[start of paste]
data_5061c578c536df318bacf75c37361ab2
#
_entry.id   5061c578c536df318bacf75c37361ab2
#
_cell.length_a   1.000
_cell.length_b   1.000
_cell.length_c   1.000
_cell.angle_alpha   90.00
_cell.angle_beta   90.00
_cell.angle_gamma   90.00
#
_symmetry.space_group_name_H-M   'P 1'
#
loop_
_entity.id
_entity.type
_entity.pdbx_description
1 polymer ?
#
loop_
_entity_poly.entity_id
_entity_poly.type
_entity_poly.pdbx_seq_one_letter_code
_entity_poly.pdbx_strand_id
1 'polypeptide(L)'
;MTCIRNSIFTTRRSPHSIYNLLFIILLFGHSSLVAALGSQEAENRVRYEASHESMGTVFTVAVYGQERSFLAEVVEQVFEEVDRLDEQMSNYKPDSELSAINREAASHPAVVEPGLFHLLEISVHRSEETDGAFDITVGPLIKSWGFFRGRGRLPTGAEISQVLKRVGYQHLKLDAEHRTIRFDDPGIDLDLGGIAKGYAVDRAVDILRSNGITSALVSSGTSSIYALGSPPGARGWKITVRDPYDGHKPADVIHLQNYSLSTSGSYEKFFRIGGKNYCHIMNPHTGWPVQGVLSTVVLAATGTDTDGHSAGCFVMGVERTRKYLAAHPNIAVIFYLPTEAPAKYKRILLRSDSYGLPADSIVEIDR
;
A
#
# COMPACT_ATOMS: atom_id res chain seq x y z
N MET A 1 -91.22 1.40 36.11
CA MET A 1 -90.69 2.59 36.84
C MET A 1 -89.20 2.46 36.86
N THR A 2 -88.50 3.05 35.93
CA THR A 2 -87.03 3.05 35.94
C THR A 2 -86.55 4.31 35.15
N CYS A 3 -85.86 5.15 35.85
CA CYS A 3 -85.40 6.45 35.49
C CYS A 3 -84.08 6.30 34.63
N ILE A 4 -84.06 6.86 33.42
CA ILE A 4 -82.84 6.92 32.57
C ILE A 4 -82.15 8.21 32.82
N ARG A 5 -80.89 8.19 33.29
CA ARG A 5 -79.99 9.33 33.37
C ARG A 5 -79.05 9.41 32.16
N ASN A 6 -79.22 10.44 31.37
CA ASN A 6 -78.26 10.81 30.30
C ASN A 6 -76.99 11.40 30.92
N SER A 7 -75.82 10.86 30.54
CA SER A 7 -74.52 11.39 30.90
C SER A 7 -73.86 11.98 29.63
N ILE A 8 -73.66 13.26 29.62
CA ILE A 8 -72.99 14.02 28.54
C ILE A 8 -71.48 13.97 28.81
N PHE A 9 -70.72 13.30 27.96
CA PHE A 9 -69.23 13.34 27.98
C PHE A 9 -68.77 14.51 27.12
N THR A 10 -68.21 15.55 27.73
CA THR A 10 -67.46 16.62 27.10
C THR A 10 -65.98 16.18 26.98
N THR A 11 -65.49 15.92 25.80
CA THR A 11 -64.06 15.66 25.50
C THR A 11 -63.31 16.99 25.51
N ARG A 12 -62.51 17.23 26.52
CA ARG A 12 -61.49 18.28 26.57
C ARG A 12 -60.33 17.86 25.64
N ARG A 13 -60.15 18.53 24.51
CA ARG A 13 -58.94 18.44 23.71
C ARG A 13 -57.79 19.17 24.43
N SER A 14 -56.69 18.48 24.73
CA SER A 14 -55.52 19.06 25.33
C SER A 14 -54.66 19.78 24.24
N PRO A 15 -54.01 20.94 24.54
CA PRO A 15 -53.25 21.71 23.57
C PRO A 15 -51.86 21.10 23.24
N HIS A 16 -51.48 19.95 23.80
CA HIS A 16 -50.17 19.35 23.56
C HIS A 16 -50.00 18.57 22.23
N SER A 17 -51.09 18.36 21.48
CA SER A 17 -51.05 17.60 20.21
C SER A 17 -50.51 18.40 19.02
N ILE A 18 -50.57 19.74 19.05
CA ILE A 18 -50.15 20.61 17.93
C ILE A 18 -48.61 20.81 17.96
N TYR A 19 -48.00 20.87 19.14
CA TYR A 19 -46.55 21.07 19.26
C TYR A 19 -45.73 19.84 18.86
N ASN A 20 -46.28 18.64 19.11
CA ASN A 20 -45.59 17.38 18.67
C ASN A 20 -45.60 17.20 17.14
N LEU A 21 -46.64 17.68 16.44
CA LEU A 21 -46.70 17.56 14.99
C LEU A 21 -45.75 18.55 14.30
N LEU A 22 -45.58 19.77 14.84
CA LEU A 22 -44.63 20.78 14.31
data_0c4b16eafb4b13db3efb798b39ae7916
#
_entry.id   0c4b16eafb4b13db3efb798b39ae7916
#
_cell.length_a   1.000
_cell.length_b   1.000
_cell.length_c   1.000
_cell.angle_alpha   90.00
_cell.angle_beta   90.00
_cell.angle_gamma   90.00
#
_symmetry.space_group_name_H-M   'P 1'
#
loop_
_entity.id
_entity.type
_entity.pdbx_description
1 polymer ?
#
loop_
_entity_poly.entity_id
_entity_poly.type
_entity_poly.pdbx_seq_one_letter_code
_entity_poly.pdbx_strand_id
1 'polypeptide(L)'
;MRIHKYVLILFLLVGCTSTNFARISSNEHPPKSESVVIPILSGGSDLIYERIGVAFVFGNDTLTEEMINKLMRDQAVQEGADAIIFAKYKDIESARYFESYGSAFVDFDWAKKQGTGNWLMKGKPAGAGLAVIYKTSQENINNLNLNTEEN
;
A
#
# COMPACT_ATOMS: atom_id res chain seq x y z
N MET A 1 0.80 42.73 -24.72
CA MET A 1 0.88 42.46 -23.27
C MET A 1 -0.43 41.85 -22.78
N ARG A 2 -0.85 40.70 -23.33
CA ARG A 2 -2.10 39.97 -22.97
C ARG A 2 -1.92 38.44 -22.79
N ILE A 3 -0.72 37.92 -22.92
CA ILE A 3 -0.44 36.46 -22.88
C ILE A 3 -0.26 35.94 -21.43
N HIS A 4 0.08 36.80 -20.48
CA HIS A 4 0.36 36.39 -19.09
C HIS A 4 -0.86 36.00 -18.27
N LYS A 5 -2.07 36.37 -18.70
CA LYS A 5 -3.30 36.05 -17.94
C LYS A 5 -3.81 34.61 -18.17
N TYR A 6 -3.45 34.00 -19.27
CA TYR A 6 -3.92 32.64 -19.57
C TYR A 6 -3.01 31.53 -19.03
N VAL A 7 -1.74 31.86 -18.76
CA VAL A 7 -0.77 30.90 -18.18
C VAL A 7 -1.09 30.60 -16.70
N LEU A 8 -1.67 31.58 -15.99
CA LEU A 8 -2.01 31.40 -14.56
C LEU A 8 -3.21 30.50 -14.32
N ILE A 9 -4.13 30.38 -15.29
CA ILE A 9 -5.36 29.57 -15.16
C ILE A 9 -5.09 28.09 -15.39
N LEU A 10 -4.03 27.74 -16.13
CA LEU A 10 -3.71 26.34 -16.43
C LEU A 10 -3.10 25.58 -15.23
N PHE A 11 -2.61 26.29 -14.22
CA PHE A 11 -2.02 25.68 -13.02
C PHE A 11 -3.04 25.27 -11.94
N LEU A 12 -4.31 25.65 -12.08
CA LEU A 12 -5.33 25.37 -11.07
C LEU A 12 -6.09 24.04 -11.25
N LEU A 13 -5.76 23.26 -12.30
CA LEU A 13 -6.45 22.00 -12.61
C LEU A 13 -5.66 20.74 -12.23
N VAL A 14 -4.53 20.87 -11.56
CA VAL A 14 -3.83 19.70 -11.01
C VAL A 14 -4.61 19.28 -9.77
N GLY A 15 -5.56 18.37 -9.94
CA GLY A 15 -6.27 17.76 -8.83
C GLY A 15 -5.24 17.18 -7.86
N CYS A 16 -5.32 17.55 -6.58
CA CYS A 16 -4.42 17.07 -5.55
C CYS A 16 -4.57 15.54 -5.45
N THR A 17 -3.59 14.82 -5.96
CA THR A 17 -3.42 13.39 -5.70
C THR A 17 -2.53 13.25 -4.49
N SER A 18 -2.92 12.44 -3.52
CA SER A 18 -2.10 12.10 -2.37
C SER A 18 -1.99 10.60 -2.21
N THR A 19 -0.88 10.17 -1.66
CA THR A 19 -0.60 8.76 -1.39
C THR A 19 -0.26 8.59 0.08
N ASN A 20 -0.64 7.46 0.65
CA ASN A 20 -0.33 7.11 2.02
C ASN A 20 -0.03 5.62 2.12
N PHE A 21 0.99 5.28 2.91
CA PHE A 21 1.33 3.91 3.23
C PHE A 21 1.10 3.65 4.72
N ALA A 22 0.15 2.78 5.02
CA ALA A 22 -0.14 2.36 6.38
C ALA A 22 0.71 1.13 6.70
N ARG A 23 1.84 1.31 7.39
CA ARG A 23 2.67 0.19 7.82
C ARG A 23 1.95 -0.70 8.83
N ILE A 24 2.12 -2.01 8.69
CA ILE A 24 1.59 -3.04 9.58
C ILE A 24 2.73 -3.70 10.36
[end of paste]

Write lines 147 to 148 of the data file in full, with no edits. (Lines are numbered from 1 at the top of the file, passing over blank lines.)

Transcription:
N LEU A 8 -1.67 31.58 -15.99
CA LEU A 8 -2.01 31.40 -14.56